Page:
Original Repository: Stanford University Libraries. Department of Special Collections and University Archives. Paul Berg Papers
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Medical Subject Headings (MeSH):
Recombinant DNA Technologies and Researchers' Responsibilities, 1973-1980
Letter from Paul Berg to Robert S. Stone (December 10, 1974)
Dear Dr. Handler:
NIH has recently been apprised of the report on potential biohazards of recombinant DNA molecules, prepared by the committee
of the Assembly of Life Sciences, National Research Council, chaired by Dr. Paul Berg.
We have been concerned with this issue for some time, and have been developing guidelines, soon to be published, for assuring
containment of such agents while at the same time encouraging the remarkably able work of the molecular biologists, virologists,
and geneticists who are pushing forward at this leading edge of science. A little over a year ago, our concern was limited
to only a few agents of importance to man, such as the infectious adenovirus 2-SV40 hybrids. In the past year, the technology
for the production of autonomously replicating DNA recombinants has burgeoned, and we will have to be concerned not only with
possible pathogens of human beings, but also with agents of potential agricultural and industrial importance.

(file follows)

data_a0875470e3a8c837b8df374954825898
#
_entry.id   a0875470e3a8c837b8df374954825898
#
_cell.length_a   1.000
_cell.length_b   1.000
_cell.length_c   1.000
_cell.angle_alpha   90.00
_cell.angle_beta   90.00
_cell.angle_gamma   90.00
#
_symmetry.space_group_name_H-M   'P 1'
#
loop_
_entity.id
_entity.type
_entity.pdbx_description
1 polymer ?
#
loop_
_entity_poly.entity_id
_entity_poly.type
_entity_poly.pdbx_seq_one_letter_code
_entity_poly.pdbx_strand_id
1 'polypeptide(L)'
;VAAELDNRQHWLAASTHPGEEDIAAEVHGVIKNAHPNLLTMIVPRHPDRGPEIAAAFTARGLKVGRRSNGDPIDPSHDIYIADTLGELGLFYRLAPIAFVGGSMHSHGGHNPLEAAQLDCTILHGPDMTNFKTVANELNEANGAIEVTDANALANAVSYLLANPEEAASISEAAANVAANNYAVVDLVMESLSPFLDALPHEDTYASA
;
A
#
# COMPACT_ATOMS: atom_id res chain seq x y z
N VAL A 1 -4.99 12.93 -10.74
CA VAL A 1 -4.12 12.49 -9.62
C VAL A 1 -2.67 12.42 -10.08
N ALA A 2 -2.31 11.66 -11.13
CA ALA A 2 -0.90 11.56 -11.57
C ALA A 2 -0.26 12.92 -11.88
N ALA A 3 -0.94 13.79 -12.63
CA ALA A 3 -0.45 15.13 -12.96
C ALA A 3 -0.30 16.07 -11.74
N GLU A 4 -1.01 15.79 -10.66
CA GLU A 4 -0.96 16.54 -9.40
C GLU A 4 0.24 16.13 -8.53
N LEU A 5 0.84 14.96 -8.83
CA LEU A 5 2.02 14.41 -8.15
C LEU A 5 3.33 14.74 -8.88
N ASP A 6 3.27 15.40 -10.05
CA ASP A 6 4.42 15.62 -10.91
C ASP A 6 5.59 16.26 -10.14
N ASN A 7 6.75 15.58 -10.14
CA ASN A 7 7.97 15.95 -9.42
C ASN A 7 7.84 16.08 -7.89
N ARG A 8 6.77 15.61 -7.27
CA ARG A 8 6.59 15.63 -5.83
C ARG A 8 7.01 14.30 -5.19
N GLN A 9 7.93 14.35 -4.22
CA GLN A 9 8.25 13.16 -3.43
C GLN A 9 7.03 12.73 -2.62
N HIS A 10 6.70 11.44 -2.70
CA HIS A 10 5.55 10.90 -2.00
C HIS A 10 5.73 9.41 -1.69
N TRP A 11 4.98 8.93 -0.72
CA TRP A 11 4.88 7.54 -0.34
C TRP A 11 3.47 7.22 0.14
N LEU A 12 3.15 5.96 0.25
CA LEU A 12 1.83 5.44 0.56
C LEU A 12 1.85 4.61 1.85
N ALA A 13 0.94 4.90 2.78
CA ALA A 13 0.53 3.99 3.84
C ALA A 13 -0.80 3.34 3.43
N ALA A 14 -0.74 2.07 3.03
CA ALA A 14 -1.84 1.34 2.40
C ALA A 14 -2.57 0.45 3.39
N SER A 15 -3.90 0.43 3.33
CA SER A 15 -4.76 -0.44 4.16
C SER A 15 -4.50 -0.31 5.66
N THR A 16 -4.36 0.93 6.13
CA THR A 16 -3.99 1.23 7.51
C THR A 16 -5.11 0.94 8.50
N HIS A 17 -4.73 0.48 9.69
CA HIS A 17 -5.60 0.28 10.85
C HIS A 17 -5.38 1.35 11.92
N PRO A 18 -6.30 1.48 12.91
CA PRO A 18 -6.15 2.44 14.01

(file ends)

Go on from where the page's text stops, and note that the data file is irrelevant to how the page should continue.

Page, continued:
Because of NIH involvement in the support and conduct of research on DNA recombinants, we are prepared to establish and support
the advisory committee recommended by the Berg committee, and also the international meeting of involved scientists which
they believe is necessary. NIH staff have already been in communication with NAS personnel and with Drs. Berg and Baltimore,
to set up the necessary task order for accomplishing these activities under the current NIH/NAS contract.
We regard the deliberations and recommendations of the Committee on Recombinant DNA Molecules as evidence of highly responsible
thinking and action on the part of these scientists. It is apparent that such individuals are not only out to do "science
for science's sake" but are prepared to postpone further work until they are sure that there will be no risk to the
public as a result of their investigations.